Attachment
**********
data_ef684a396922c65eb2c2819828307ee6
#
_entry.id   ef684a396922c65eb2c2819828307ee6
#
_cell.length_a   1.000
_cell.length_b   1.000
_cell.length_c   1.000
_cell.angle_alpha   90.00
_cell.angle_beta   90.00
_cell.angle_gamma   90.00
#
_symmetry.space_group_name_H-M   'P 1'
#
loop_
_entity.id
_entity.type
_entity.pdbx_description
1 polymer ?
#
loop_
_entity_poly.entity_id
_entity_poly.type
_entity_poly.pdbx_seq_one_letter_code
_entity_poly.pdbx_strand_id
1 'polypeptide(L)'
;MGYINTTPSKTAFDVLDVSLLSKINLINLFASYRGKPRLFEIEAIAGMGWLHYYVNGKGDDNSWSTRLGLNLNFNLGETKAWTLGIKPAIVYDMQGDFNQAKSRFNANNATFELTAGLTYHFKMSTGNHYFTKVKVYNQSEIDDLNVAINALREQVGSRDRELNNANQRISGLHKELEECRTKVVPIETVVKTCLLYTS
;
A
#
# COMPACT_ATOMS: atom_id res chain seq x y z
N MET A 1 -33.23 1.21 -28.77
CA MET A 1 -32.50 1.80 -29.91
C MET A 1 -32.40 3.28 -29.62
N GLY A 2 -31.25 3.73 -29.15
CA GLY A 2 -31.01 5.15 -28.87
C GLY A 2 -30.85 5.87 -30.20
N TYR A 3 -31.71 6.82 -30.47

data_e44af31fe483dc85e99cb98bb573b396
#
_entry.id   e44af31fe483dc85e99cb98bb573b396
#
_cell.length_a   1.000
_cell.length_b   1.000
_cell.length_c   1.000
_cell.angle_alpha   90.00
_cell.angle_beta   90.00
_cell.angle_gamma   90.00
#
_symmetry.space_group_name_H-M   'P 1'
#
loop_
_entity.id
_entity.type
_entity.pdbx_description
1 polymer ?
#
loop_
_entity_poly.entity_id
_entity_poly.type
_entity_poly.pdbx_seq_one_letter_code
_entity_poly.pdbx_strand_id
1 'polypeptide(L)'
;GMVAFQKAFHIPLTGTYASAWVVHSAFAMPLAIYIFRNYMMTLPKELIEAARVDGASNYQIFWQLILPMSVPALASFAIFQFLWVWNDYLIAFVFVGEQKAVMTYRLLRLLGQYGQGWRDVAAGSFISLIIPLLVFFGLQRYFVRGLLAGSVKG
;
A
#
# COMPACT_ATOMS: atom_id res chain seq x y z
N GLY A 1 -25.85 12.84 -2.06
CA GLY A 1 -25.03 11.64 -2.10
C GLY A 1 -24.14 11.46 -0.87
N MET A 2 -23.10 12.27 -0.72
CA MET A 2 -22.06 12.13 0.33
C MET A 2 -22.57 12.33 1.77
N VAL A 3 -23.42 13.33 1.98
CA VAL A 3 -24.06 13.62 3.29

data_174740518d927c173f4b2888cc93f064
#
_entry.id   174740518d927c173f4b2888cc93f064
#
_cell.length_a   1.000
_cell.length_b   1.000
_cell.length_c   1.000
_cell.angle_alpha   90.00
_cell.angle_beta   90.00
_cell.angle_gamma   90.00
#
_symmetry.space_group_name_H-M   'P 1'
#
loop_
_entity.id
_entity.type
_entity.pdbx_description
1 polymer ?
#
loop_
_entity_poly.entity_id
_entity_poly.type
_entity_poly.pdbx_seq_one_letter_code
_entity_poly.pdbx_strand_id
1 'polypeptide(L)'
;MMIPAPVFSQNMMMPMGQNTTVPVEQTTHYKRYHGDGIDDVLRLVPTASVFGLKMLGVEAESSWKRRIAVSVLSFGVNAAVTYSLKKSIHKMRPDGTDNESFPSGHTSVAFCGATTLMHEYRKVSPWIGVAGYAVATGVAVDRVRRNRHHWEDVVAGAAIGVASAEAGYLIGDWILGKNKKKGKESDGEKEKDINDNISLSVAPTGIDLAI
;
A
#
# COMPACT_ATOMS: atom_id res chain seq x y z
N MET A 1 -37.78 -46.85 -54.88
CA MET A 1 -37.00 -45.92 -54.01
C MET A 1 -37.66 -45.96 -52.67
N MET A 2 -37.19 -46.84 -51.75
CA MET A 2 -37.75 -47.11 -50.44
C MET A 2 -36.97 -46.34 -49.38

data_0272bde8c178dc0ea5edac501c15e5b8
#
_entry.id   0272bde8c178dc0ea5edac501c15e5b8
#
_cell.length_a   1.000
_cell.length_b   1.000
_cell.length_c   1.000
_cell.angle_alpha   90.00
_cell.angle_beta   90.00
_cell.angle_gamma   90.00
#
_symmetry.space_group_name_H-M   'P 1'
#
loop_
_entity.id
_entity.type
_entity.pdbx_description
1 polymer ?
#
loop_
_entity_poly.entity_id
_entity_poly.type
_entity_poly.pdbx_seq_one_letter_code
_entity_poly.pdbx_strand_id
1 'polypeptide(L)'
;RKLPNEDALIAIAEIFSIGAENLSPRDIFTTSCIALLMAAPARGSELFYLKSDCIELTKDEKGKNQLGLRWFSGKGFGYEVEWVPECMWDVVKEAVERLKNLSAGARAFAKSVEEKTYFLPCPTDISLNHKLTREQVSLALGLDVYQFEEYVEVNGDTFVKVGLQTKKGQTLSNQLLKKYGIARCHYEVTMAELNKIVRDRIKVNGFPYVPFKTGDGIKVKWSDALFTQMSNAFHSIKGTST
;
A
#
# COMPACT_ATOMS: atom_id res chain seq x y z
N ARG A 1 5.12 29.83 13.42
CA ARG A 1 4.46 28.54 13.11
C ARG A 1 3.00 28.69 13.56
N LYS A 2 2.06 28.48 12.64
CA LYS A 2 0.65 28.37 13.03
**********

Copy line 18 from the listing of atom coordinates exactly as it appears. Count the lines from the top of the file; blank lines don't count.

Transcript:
1 polymer ?